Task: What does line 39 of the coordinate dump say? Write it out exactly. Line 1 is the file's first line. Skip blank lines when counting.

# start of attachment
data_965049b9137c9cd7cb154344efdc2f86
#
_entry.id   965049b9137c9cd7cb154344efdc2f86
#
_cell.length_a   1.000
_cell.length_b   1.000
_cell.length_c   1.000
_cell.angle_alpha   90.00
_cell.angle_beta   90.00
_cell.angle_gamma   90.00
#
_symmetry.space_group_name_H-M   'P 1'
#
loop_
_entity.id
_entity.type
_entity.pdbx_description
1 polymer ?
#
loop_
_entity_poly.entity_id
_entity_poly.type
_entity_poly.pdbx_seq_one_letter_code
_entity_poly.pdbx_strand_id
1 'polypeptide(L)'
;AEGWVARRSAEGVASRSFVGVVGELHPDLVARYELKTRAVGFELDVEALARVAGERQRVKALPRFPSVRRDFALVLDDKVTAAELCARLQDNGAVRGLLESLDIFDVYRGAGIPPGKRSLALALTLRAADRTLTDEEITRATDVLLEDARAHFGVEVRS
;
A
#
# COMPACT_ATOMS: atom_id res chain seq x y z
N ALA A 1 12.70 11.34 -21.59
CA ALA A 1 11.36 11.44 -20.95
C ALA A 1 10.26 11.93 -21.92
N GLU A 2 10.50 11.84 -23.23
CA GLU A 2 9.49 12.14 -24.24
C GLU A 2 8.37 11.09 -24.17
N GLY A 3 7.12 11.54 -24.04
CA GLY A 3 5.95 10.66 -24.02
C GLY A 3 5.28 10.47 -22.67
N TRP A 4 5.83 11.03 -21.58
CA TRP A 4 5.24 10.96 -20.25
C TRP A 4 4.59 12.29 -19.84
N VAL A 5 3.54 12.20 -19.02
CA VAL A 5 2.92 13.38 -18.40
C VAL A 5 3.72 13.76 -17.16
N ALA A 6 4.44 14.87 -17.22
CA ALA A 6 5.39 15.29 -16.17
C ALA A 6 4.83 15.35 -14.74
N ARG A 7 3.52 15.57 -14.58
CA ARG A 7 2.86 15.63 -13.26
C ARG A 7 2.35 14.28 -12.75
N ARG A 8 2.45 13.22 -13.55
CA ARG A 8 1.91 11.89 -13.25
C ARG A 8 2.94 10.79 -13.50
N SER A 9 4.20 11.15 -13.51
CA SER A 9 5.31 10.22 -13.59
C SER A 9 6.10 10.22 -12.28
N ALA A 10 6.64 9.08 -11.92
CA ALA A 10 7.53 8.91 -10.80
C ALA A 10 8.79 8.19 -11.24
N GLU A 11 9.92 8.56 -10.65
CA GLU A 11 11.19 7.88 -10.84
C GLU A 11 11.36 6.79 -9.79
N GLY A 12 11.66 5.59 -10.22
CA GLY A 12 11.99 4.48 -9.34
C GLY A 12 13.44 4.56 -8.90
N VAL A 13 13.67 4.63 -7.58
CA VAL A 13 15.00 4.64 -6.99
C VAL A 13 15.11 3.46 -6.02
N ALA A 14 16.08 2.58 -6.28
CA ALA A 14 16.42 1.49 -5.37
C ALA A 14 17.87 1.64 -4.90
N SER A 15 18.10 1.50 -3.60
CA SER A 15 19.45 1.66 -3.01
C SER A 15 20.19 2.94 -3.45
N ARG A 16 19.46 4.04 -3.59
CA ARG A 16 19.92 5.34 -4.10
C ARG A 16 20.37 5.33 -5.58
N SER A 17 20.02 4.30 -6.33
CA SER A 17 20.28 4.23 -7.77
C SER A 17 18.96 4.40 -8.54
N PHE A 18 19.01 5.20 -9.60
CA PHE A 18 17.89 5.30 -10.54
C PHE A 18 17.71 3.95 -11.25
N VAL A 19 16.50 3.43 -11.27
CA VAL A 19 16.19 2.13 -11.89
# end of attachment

C GLY A 3 5.28 10.47 -22.67